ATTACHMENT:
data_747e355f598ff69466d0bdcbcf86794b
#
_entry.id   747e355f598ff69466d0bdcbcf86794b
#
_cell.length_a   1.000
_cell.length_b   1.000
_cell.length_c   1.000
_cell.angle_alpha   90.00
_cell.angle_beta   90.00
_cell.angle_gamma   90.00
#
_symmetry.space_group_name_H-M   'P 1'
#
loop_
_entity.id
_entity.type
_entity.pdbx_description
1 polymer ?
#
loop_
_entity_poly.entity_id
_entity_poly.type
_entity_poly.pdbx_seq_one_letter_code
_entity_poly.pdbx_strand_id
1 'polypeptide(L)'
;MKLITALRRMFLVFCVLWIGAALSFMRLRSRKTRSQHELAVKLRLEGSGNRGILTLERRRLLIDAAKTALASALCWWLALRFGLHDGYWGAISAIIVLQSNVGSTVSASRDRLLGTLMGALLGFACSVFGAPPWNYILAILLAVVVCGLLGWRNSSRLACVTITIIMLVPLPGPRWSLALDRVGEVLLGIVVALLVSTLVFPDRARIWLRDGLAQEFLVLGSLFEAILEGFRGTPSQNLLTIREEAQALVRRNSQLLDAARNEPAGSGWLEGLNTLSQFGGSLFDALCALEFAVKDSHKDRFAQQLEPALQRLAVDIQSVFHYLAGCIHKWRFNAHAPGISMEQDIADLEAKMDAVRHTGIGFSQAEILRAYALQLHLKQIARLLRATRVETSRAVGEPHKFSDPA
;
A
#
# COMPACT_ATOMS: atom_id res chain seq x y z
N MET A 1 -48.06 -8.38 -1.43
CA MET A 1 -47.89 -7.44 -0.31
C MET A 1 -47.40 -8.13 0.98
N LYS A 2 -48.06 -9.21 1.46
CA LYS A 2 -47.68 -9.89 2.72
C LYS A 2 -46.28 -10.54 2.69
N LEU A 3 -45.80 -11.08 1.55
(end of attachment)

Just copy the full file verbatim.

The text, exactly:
data_747e355f598ff69466d0bdcbcf86794b
#
_entry.id   747e355f598ff69466d0bdcbcf86794b
#
_cell.length_a   1.000
_cell.length_b   1.000
_cell.length_c   1.000
_cell.angle_alpha   90.00
_cell.angle_beta   90.00
_cell.angle_gamma   90.00
#
_symmetry.space_group_name_H-M   'P 1'
#
loop_
_entity.id
_entity.type
_entity.pdbx_description
1 polymer ?
#
loop_
_entity_poly.entity_id
_entity_poly.type
_entity_poly.pdbx_seq_one_letter_code
_entity_poly.pdbx_strand_id
1 'polypeptide(L)'
;MKLITALRRMFLVFCVLWIGAALSFMRLRSRKTRSQHELAVKLRLEGSGNRGILTLERRRLLIDAAKTALASALCWWLALRFGLHDGYWGAISAIIVLQSNVGSTVSASRDRLLGTLMGALLGFACSVFGAPPWNYILAILLAVVVCGLLGWRNSSRLACVTITIIMLVPLPGPRWSLALDRVGEVLLGIVVALLVSTLVFPDRARIWLRDGLAQEFLVLGSLFEAILEGFRGTPSQNLLTIREEAQALVRRNSQLLDAARNEPAGSGWLEGLNTLSQFGGSLFDALCALEFAVKDSHKDRFAQQLEPALQRLAVDIQSVFHYLAGCIHKWRFNAHAPGISMEQDIADLEAKMDAVRHTGIGFSQAEILRAYALQLHLKQIARLLRATRVETSRAVGEPHKFSDPA
;
A
#
# COMPACT_ATOMS: atom_id res chain seq x y z
N MET A 1 -48.06 -8.38 -1.43
CA MET A 1 -47.89 -7.44 -0.31
C MET A 1 -47.40 -8.13 0.98
N LYS A 2 -48.06 -9.21 1.46
CA LYS A 2 -47.68 -9.89 2.72
C LYS A 2 -46.28 -10.54 2.69
N LEU A 3 -45.80 -11.08 1.55